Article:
Contempt of Court in the Supreme Court
Contempt of Court
Self-represented litigants may feel empowered to conduct their cases in ways which they believe justifies their case and cause. While self-representation can be beneficial for a learned litigant, there are fundamental principles in the court room that must be followed by all parties.
One fundamental principle of the court room is the rule of law. Contempt of court is related to the principle of the rule of law due to the fact that orders made in court must be given due attention and adherence. The authority and integrity of the court are also vital principles that ensure that the court of law is a place in which the public attributes integrity and justice.
What is Contempt of Court?
Contempt of court occurs when a litigant ignores a court order. Section 9 of the Canadian Criminal Code addresses this common law offence.
Under section 9 of the Canadian Criminal Code, a judge has the authority and jurisdiction to impose punishment when it occurs.
The milestone case regarding contempt of court is R. v. Vermette. In R. v. Vermette, it was noted that contempt of court is part of the inherent and essential prevue of a court. Most notably, this action by the court is used to ensure orderly conduct of the court’s business and to prevent interference with the court’s proceedings
What does Contempt of Court look like?
Contempt of court can take on many different forms.
One form is disruption of a trial and its process. A litigant can disrupt a trial by refusing to answer a question or refusing to testify, throwing objects in court and improper activity in a public gallery. Improper activity is a broad term that encompasses anything that can be seen as interrupting the court process.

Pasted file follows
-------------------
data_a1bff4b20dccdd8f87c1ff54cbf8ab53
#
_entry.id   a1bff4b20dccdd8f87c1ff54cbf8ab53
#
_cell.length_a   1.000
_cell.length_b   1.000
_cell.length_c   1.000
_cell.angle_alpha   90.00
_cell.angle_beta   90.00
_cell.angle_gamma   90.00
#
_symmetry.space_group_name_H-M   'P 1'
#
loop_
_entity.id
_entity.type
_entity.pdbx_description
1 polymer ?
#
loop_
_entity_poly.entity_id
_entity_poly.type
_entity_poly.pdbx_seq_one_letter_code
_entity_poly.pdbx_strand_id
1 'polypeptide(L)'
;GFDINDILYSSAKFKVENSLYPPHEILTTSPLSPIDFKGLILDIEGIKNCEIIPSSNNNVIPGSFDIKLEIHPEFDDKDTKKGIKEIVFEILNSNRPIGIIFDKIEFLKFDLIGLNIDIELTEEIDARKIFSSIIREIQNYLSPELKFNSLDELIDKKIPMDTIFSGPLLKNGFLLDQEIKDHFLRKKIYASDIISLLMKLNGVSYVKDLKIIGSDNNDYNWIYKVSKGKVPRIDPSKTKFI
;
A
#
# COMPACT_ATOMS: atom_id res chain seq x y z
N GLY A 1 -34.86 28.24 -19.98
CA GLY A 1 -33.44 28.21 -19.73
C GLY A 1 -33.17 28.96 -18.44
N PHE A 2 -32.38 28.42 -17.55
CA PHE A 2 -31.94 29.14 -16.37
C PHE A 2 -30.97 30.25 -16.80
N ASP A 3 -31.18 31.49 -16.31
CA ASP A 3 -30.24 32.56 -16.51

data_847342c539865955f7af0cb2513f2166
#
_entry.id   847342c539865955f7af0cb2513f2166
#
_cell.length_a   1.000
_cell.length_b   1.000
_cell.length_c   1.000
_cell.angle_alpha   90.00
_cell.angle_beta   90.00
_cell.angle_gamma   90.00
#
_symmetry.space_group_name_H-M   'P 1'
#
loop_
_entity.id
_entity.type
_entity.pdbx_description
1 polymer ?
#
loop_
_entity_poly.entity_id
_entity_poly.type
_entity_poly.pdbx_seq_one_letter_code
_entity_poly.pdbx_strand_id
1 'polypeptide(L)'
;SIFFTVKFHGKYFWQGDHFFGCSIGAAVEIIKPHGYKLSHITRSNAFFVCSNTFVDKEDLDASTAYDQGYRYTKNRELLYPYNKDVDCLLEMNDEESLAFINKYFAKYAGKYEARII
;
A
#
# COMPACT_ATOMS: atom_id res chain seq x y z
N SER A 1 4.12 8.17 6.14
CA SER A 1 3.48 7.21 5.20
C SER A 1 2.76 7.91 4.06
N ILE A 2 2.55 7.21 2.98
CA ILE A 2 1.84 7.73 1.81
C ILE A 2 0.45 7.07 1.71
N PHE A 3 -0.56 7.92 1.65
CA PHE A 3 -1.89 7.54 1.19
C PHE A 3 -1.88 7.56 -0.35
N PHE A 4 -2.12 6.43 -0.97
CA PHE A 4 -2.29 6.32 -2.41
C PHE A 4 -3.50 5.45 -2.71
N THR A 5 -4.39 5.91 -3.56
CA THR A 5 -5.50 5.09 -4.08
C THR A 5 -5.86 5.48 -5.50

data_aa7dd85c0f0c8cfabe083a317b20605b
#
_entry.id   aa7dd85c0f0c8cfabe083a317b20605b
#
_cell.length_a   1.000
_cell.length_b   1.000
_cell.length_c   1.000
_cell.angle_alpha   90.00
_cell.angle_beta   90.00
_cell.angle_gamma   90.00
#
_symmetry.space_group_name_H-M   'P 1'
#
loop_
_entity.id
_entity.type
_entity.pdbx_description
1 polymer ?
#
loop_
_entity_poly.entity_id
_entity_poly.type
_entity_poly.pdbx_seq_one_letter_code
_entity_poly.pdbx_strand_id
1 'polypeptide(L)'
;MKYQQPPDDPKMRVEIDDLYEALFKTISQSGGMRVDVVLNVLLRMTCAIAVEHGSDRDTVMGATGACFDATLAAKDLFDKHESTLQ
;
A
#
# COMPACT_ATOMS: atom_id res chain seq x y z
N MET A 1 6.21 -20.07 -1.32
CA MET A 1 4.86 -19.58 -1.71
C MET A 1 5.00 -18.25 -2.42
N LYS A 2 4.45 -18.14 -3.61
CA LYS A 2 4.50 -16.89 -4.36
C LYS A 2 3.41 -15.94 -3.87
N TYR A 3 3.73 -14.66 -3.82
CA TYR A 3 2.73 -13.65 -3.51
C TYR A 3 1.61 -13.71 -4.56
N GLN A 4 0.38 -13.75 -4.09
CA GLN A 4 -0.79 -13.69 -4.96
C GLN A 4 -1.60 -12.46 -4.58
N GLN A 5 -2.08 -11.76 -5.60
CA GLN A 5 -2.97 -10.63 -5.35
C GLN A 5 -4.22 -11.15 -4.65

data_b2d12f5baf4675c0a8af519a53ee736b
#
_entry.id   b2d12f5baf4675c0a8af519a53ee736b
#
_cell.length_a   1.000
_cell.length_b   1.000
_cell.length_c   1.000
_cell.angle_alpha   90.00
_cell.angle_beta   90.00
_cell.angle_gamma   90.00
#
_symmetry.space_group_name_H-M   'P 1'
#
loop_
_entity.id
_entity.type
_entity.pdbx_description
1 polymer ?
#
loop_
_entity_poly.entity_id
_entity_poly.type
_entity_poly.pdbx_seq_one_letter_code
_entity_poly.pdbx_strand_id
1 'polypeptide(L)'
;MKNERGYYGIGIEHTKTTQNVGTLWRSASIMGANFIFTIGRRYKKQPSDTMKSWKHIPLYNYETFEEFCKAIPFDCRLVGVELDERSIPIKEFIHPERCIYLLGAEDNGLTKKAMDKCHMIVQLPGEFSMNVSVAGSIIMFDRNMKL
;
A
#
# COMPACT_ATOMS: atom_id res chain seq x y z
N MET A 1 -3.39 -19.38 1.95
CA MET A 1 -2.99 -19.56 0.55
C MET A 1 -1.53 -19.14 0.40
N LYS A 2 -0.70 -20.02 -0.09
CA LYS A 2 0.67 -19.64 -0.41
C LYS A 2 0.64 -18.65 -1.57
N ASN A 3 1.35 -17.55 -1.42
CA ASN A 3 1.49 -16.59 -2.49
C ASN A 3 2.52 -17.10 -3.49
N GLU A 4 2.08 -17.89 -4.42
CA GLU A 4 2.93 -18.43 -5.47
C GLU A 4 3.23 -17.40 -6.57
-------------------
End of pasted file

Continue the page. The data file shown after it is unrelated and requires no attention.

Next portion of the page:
Other forms of contempt can include failing to attend court when scheduled (there are exceptions), refusing to abide by directions given by the court and urging supporters to physically attack or accost a sitting sheriff.
What does the Court do when someone is in contempt?
In extreme cases, the court may use imprisonment, if necessary. Imprisonment may be used if the court finds that the litigant must be imprisoned in order to avoid prejudice in ongoing proceedings. In other instances, a court can find a litigant in contempt of court if that litigant ignores a publication ban. Additionally, a court may impose a fine.
If you are a self-represented litigant requiring information on how to prepare yourself for court, get in touch with one of our litigators today. Call us today at 604-930-9578 or 1-800-930-9986.